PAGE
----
For decades, Washington think tanks have been holding pens for senior government officials waiting for their next appointments and avenues of influence for sponsors of their research. Donald Trump’s incoming administration is bent on breaking that model.
Trump’s appointments have so far have been heavy on business executives and former military leaders. Transition sources tell me the next series of nominations — deputy-level officials at top agencies — will also largely come from business rather than the think tank or policy communities. For example, neither the American Enterprise Institute’s John Bolton nor the Council on Foreign Relations’ Richard Haass is likely to be chosen for deputy secretary of state, while hedge fund manager David McCormick is on the shortlist. Philip Bilden, a private equity investment firm executive with no government experience, is expected to be named secretary of the Navy.
The president-elect favors people who have been successful in the private sector and amassed personal wealth over those who have achieved prominence in academic or policy fields. Those close to him, including chief strategist Stephen K. Bannon and senior adviser Jared Kushner, see think tanks as part of a Washington culture that has failed to implement good governance, while becoming beholden to donors.
“This is the death of think tanks as we know them in D.C.,” one transition official told me. “The people around Trump view think tanks as for sale for the highest bidder. They have empowered whole other centers of gravity for staffing this administration.”
Leaders of major think tanks don’t agree the situation is so dire. But each is working hard to figure out its stance and strategy for the next four years. Those who focus on the nuts and bolts of governing could be useful to a Trump administration that has little understanding of or experience in managing — much less changing — government.
“The reason why the Trump people find think tanks less useful is, they are doing an acquisition, they are taking over a business, and when they ask people, ‘Tell me how this business runs,’ most people don’t know,” said James Carafano, vice president for foreign and defense policy studies at the Heritage Foundation.
Many Heritage staffers, including Carafano, are involved in the transition, but not many have gone into the administration. If Trump ends up shutting out think tanks, many will maintain influence by focusing more on serving Capitol Hill, industry and foreign entities.
“There are lots of customers for think tanks that are beyond the West Wing and the Oval Office,” Carafano said.
Other leading conservative think tanks are planning to play the long game. AEI, for example, has many scholars who signed letters opposing Trump during the GOP primaries and so might not be well-represented inside the administration. Moreover, Trump’s plans on foreign policy are contrary to what the conservative think tank has long stood for.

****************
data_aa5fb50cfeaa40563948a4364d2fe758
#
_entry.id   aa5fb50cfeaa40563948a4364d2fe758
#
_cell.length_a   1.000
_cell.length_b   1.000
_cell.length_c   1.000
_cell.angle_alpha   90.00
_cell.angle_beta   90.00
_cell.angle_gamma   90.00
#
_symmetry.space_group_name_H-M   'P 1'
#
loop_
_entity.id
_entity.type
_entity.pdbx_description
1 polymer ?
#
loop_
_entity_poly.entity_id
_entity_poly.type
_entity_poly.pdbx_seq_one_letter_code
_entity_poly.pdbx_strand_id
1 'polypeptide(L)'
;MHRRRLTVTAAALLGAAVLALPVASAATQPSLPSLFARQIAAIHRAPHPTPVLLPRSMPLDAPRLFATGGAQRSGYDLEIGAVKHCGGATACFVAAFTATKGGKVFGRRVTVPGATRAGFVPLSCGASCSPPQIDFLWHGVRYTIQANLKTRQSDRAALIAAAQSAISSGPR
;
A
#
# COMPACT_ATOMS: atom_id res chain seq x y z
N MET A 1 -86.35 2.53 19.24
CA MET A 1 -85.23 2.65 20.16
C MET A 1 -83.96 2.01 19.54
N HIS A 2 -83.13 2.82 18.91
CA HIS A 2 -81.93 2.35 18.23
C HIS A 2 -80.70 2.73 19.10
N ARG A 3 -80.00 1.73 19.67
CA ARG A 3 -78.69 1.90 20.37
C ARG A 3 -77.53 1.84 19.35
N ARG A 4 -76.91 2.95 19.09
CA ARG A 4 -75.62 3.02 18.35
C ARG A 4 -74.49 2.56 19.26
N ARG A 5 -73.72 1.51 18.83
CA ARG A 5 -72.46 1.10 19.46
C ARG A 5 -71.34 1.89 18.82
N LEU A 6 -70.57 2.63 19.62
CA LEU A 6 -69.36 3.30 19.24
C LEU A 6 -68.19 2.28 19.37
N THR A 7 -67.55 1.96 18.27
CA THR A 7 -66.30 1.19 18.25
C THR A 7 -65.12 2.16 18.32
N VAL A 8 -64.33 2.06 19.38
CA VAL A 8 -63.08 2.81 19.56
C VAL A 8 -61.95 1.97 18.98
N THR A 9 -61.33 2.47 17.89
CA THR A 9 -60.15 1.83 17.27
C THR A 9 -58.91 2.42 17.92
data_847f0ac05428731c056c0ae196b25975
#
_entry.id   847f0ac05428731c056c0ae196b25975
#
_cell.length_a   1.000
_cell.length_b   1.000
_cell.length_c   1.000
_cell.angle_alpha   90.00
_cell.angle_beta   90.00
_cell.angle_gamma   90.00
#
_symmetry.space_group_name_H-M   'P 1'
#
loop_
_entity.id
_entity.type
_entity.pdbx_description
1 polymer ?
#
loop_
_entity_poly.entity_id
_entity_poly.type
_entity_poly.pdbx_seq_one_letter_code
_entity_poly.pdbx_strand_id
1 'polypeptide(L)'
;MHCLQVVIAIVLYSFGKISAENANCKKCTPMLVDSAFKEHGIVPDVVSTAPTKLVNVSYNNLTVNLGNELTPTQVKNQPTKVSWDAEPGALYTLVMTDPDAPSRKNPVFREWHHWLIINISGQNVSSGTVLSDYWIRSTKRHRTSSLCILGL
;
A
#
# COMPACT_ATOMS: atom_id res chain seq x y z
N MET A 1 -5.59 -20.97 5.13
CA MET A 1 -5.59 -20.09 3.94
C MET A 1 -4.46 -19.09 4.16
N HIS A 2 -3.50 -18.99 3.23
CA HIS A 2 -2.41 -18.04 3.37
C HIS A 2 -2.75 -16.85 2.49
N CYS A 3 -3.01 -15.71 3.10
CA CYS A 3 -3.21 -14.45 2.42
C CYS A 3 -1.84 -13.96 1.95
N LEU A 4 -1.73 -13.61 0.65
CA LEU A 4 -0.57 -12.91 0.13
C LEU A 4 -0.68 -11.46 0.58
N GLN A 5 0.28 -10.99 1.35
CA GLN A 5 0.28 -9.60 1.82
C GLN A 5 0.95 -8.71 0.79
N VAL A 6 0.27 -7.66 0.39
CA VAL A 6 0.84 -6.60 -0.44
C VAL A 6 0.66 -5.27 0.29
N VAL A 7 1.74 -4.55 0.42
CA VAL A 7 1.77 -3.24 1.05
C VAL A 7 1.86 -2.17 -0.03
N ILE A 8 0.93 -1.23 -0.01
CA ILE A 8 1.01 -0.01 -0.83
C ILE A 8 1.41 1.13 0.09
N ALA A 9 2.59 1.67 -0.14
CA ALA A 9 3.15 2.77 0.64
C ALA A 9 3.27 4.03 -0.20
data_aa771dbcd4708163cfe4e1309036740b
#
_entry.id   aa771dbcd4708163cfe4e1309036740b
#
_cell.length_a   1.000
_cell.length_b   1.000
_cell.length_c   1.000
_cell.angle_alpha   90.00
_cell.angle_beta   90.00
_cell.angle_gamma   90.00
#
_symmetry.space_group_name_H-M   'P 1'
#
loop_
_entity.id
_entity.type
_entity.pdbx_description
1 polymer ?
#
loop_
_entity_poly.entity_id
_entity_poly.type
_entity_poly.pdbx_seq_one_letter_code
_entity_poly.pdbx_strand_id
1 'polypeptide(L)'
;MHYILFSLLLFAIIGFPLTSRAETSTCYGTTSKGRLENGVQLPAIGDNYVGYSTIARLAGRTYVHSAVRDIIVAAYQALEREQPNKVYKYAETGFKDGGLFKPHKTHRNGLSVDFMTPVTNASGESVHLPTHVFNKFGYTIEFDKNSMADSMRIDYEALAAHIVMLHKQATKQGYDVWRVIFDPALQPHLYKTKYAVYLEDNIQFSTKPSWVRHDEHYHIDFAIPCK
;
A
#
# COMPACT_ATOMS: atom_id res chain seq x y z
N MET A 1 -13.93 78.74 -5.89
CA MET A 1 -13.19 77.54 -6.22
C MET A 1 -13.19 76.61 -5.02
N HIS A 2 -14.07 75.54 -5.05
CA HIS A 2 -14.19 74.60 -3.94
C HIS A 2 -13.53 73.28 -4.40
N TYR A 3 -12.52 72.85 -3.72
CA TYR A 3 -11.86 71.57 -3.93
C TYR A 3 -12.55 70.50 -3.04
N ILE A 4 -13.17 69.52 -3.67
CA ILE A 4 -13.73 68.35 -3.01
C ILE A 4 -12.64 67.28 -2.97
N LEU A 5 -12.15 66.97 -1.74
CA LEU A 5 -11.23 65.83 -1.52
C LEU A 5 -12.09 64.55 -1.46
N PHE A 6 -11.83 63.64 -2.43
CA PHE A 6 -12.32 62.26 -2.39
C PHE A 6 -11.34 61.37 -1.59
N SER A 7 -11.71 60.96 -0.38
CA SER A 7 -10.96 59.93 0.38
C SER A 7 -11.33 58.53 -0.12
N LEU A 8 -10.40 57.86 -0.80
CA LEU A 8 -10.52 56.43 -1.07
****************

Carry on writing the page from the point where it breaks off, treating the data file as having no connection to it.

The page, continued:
Danielle Pletka, AEI’s senior vice president for foreign and defense policy studies, said the think tanks that will succeed are those that stick to their ideals and allow independent scholars to pursue independent research regardless of the administration’s positions.
“It’s not a game. Washington has always been and will always be an open marketplace for ideas,” she said. “I have no doubt that we will have a great working relationship with the Trump administration insofar as we have good ideas, and I’m sure we will disagree with them at times.”
There will be links between major D.C. think tanks and senior Trump officials. Secretary of state nominee Rex Tillerson is a longtime trustee of the Center for Strategic and International Studies. The defense secretary nominee, retired Gen. James N. Mattis, is affiliated with the Hoover Institution. National security adviser-designate Michael T. Flynn, a retired lieutenant general, has been meeting with think tank leaders throughout the transition.
For left-leaning think tanks, the calculation is easier. There’s a lot of demand and money for organizations to oppose Trump’s policies. “Think tanks of all stripes are adapting,” said Vikram Singh, vice president for national security and international policy at the Center for American Progress. “The choice is between defending the advances of the post-World War II era that are potentially now under assault, or trying to influence the Trump team to do what you think the country needs.”
If the Trump team succeeds in diminishing the influence of Washington think tanks and keeping their scholars out of government, policymaking will suffer. Many of these scholars hold the institutional knowledge and deep subject matter expertise the incoming administration needs. Trump should see them as an asset in the marketplace of ideas, not a liability.
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